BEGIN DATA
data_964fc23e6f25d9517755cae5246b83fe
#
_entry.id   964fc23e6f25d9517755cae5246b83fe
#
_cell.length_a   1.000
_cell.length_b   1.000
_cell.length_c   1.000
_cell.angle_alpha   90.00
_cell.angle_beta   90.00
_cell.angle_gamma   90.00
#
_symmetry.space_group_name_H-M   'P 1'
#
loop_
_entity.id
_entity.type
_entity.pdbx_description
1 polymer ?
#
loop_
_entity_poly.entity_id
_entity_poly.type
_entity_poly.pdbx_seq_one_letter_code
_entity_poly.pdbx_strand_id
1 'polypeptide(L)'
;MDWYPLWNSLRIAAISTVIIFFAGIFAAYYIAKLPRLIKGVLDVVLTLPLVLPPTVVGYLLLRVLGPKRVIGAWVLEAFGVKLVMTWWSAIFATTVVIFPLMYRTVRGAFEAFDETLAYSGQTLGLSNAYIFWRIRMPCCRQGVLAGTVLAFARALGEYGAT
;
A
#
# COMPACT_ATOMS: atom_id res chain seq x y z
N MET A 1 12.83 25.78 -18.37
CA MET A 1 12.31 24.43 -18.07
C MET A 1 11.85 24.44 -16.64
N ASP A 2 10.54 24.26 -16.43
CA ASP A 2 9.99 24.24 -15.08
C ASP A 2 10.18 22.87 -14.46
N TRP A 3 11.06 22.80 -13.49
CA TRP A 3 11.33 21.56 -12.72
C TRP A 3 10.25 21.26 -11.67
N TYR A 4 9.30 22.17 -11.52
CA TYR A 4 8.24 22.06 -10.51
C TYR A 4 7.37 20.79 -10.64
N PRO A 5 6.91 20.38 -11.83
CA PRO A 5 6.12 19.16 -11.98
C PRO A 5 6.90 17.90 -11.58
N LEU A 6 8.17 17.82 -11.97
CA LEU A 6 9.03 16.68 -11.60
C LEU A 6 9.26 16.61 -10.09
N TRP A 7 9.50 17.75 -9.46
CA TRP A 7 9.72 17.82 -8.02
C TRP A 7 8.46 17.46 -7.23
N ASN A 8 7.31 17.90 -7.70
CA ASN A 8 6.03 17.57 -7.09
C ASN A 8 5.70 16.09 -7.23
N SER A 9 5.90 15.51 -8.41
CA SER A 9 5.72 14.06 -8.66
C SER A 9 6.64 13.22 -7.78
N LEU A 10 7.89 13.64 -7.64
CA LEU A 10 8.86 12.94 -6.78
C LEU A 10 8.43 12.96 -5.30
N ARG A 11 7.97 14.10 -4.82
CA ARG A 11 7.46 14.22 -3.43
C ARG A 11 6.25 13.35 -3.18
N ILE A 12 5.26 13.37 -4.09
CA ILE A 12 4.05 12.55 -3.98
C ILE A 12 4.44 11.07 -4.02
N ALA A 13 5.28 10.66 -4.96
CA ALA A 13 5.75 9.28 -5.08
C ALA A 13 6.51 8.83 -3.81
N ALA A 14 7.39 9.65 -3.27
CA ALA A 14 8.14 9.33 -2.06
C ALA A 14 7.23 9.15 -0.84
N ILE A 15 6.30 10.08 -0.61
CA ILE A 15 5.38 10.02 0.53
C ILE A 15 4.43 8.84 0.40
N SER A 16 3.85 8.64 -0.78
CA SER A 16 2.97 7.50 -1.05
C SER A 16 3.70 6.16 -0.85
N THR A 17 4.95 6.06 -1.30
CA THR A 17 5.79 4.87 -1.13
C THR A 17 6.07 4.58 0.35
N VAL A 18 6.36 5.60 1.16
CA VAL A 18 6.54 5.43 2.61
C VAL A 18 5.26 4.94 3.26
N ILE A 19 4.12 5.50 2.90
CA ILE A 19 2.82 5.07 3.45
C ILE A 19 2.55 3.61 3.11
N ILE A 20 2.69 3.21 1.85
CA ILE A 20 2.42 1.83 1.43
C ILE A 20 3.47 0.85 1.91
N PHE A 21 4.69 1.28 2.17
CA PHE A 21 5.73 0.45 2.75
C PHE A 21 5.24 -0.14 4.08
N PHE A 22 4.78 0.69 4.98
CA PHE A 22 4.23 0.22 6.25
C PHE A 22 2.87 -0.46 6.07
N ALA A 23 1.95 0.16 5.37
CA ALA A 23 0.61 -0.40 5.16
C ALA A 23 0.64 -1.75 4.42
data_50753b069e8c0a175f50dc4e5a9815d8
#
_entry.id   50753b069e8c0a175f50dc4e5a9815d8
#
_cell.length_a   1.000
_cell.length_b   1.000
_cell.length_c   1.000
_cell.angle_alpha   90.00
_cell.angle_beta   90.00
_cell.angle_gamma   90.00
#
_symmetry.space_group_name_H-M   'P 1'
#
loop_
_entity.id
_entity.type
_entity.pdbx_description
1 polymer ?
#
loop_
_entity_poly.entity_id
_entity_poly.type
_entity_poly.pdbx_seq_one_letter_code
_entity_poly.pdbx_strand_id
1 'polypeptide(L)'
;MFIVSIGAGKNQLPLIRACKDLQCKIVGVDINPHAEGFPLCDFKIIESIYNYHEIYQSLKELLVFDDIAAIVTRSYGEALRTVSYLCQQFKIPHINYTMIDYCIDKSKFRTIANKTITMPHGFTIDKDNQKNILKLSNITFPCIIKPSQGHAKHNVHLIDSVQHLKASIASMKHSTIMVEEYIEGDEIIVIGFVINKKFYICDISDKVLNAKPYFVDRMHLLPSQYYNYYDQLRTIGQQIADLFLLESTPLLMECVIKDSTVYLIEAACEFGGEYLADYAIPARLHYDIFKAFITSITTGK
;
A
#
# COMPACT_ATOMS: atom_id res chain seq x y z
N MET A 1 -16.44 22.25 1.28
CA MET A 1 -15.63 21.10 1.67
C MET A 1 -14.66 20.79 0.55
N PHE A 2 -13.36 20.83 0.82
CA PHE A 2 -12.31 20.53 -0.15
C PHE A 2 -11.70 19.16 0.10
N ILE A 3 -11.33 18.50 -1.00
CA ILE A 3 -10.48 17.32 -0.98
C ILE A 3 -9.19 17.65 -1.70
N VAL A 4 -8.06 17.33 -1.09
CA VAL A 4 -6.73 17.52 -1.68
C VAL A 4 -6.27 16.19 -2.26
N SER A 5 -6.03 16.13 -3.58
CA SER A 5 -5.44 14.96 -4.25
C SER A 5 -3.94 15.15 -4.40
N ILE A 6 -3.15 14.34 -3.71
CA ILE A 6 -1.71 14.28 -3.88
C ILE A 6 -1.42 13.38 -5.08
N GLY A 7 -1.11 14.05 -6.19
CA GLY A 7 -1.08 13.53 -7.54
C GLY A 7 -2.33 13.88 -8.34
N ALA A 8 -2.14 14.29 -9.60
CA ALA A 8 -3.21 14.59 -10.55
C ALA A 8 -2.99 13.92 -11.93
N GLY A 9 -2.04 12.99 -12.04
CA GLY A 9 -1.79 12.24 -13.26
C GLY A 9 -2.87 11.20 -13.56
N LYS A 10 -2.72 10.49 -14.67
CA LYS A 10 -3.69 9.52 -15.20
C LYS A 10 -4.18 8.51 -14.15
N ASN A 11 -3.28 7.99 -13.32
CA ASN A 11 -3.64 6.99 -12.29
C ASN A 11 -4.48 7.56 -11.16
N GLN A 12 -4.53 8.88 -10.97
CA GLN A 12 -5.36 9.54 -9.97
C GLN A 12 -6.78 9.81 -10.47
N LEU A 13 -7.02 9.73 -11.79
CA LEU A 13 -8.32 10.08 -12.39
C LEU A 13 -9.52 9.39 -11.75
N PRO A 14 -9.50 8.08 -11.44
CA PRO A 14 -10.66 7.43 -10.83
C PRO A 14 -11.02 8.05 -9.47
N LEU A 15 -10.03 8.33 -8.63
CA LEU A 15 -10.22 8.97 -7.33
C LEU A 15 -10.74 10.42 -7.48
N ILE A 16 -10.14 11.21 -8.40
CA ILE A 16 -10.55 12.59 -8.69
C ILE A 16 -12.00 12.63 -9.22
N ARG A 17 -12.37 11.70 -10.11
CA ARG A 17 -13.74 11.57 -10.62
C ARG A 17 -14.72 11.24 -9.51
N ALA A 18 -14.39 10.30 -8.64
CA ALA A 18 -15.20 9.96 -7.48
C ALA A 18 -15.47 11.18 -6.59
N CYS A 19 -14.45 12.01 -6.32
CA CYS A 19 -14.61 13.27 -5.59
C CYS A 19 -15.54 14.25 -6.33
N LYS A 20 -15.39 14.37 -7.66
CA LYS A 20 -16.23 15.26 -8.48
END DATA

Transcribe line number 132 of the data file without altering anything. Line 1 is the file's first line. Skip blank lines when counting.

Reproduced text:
C MET A 1 -14.66 20.79 0.55